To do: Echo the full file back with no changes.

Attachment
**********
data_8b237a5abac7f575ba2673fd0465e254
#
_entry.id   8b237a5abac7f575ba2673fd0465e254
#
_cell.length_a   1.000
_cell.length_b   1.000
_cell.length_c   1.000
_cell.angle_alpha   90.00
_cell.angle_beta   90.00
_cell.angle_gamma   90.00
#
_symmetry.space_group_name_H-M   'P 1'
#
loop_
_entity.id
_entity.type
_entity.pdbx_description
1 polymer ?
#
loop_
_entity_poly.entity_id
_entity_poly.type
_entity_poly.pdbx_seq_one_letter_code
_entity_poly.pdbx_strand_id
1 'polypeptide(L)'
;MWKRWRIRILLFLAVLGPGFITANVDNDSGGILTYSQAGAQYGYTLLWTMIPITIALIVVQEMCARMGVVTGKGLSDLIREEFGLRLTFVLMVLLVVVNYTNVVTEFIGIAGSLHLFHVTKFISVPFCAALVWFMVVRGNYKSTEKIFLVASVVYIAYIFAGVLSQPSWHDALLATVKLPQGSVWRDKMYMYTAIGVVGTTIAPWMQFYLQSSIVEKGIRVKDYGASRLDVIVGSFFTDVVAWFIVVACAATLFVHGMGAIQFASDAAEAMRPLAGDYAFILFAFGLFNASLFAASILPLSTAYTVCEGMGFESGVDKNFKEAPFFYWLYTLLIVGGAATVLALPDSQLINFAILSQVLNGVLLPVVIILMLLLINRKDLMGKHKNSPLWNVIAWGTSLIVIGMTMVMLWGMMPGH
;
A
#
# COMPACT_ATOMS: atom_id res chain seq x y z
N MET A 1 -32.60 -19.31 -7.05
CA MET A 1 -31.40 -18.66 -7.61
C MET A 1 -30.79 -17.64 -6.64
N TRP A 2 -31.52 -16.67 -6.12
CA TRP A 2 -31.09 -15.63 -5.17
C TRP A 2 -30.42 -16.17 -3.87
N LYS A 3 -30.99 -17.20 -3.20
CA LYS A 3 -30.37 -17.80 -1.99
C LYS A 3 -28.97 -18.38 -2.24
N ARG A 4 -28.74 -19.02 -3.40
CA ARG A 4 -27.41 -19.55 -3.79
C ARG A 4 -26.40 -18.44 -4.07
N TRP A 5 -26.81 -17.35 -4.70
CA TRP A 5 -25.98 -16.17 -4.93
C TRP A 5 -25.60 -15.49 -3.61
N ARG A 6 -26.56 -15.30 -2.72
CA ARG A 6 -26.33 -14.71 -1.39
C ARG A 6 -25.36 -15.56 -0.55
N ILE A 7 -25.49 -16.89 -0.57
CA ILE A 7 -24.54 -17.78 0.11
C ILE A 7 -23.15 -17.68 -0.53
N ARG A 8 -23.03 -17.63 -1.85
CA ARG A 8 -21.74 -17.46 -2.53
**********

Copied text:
data_8b237a5abac7f575ba2673fd0465e254
#
_entry.id   8b237a5abac7f575ba2673fd0465e254
#
_cell.length_a   1.000
_cell.length_b   1.000
_cell.length_c   1.000
_cell.angle_alpha   90.00
_cell.angle_beta   90.00
_cell.angle_gamma   90.00
#
_symmetry.space_group_name_H-M   'P 1'
#
loop_
_entity.id
_entity.type
_entity.pdbx_description
1 polymer ?
#
loop_
_entity_poly.entity_id
_entity_poly.type
_entity_poly.pdbx_seq_one_letter_code
_entity_poly.pdbx_strand_id
1 'polypeptide(L)'
;MWKRWRIRILLFLAVLGPGFITANVDNDSGGILTYSQAGAQYGYTLLWTMIPITIALIVVQEMCARMGVVTGKGLSDLIREEFGLRLTFVLMVLLVVVNYTNVVTEFIGIAGSLHLFHVTKFISVPFCAALVWFMVVRGNYKSTEKIFLVASVVYIAYIFAGVLSQPSWHDALLATVKLPQGSVWRDKMYMYTAIGVVGTTIAPWMQFYLQSSIVEKGIRVKDYGASRLDVIVGSFFTDVVAWFIVVACAATLFVHGMGAIQFASDAAEAMRPLAGDYAFILFAFGLFNASLFAASILPLSTAYTVCEGMGFESGVDKNFKEAPFFYWLYTLLIVGGAATVLALPDSQLINFAILSQVLNGVLLPVVIILMLLLINRKDLMGKHKNSPLWNVIAWGTSLIVIGMTMVMLWGMMPGH
;
A
#
# COMPACT_ATOMS: atom_id res chain seq x y z
N MET A 1 -32.60 -19.31 -7.05
CA MET A 1 -31.40 -18.66 -7.61
C MET A 1 -30.79 -17.64 -6.64
N TRP A 2 -31.52 -16.67 -6.12
CA TRP A 2 -31.09 -15.63 -5.17
C TRP A 2 -30.42 -16.17 -3.87
N LYS A 3 -30.99 -17.20 -3.20
CA LYS A 3 -30.37 -17.80 -1.99
C LYS A 3 -28.97 -18.38 -2.24
N ARG A 4 -28.74 -19.02 -3.40
CA ARG A 4 -27.41 -19.55 -3.79
C ARG A 4 -26.40 -18.44 -4.07
N TRP A 5 -26.81 -17.35 -4.70
CA TRP A 5 -25.98 -16.17 -4.93
C TRP A 5 -25.60 -15.49 -3.61
N ARG A 6 -26.56 -15.30 -2.72
CA ARG A 6 -26.33 -14.71 -1.39
C ARG A 6 -25.36 -15.56 -0.55
N ILE A 7 -25.49 -16.89 -0.57
CA ILE A 7 -24.54 -17.78 0.11
C ILE A 7 -23.15 -17.68 -0.53
N ARG A 8 -23.03 -17.63 -1.85
CA ARG A 8 -21.74 -17.46 -2.53